October 16, 2002
My kids and I just returned from a fabulous, whirlwind trip to
Washington D.C. where I spoke at a conference for email
newsletter publishers. My kids had never been to D.C., so I
took them out of school for three days — and off we went! We
survived the D.C. sniper, although his terrorizing attacks came
awfully close to where we staying in Arlington.
Looking for the best of D.C. online? Here’s my column from last year.
Printables Club Members can get their copy here.
Today’s newsletter is brought to you by the following sponsors. Please take a look at their offers; without their support, this newsletter wouldn’t be possible.
See ya on the Net,
Barbara J. Feldman
“Surfing the Net with Kids”
P.S. This week Printables Club Members also:
1) learn about f*ree federal educational resources
2) learn about a f*ree CD-ROM game that helps kids manage their asthma
3) learn when kids should begin to study keyboarding
4) get a two-page Internet enrichment printable of today’s topic
5) get access to an archive of +100 Surfnetkids Internet
enrichment printables and word searches
Click here to Become a Printables Club Member
Preventing Drug Abuse
Government research has shown that to be effective, a drug prevention program must be built on scientifically accurate information about the harmful effects of drugs. In honor of Red Ribbon Week, October 23 through 31, here are my picks for educating ourselves and our kids about drug and substance abuse.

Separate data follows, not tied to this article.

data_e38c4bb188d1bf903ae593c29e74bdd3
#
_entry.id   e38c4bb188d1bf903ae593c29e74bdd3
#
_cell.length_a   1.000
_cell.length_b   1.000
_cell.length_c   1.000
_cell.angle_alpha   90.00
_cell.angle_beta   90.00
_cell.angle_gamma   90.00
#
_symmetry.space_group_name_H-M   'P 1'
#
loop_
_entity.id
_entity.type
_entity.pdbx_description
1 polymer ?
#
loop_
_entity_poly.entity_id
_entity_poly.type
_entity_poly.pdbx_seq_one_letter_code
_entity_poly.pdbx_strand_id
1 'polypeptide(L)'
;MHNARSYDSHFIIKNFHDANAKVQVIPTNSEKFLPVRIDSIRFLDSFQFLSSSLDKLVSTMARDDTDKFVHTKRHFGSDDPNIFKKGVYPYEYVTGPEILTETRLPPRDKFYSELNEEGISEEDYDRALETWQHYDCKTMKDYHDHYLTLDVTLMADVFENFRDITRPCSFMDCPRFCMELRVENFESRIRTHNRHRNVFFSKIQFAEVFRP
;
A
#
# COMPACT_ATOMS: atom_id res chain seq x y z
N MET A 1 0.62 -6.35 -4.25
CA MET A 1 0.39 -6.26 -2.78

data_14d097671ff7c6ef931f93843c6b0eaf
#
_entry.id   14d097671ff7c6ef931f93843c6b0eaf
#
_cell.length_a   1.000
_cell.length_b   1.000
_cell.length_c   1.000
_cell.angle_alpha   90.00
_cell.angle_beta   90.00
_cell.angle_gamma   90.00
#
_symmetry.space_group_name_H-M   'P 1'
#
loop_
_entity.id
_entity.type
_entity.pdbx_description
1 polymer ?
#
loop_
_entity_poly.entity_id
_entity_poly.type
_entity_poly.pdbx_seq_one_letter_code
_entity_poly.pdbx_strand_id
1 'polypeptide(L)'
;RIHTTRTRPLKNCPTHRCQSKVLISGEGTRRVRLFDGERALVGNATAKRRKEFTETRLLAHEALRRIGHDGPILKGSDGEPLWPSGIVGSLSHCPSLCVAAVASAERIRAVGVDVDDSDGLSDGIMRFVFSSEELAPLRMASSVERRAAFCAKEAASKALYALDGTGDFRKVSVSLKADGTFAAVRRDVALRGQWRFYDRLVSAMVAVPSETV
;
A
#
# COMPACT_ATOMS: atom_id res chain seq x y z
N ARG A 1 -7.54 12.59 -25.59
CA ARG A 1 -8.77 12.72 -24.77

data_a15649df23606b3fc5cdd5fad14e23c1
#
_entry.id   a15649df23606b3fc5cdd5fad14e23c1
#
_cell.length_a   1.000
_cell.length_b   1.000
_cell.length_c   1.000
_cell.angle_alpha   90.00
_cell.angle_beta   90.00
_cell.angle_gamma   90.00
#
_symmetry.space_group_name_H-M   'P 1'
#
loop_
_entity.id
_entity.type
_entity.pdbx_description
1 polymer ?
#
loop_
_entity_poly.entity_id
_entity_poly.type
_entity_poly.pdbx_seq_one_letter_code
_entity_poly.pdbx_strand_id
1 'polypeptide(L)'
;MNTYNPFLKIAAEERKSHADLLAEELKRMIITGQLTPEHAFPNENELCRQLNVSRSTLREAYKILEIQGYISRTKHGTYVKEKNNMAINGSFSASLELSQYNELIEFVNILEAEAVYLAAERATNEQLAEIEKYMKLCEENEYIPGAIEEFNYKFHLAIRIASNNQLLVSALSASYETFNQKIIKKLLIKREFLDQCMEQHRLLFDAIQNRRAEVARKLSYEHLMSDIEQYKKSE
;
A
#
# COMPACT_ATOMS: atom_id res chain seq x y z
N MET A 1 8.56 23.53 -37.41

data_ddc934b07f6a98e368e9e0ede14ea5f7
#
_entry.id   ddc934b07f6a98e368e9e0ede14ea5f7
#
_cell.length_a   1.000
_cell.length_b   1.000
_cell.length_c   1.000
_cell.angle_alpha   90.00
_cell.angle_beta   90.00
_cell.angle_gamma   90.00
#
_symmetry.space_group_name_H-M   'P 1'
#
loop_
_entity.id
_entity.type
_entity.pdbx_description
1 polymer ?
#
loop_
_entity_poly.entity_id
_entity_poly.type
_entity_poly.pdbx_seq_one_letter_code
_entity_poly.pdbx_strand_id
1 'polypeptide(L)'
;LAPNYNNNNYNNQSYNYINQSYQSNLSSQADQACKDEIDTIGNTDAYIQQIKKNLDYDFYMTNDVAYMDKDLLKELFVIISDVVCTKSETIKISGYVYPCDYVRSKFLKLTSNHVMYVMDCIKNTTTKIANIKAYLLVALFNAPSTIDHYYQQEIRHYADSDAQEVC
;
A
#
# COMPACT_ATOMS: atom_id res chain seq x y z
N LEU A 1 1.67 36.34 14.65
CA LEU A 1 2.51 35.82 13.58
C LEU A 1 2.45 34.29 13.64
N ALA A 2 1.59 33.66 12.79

The Center for Substance Abuse Prevention, a division of the U.S. Department of Health & Human Services, publishes this magazine-style site to educate teens about the “the real deal behind marijuana.” It has articles (“Coming Clean: How to Talk to Your Parents About Your Drug Use”), research data (such as a state-by-state penalties for possession of marijuana) , and links to additional sites. The interactive time line of marijuana laws, starting in 1900, is very interesting and chock-full of dates you might need for a school report.
The National Youth Anti-Drug Media Campaign has a very hip site, with games, e-cards, discussion forums and the straight scoop on drugs. To learn about drugs in general (“Why People Take Drugs”) or specifically (alphabetically from alcohol to tranquilizers) jump to Heads Up. To voice your opinions, visit the bulletin board. What are your own reasons for not doing drugs? Do they include your desire to do your best in sports, be creative in music or honor your family? Discover, develop and share your own reasons in the interactive Your Anti-Drug section.
MADD Online: Under 21
Mothers Against Drunk Driving are also against underage drinking. Their extensive site includes sections for various age groups (elementary, junior/senior high school, college, and parents); and a vast collection of scary statistics (“The median age at which children begin drinking is 13. Young people who begin drinking before age 15 are four times more likely to develop alcohol dependence than those who begin drinking at age 21.”) Truth & Consequences is an excellent click that debunks many popular myths about alcohol.
Red Ribbon Works
In 1985, Special Agent Enrique ‘Kiki” Camarena of the Drug Enforcement Agency was kidnapped and killed by Mexican drug traffickers. Each October, thousands of schools and communities demonstrate their commitment to a drug-free life by celebrating Red Ribbon Week in his honor. Red Ribbon Works offers ideas for implementing Red Ribbon Week, informative anti-drug articles for parents and teachers, and a catalog of products (such as stickers and ribbons) to purchase for Red Ribbon Week..
“Hi! My name is Sara Bellum. Welcome to my website exploring the brain’s response to drugs.” Sara’s Quest, created by the National Institute on Drug Abuse, teaches middle-schoolers the effects of drug abuse on the body and the brain. It includes background information on brain anatomy, and chapters on marijuana, opiates, inhalants, hallucinogens, steroids, stimulants, nicotine and methamphetamine. After perusing the materials, take the animated Sara’s Quest Challenge to test your knowledge.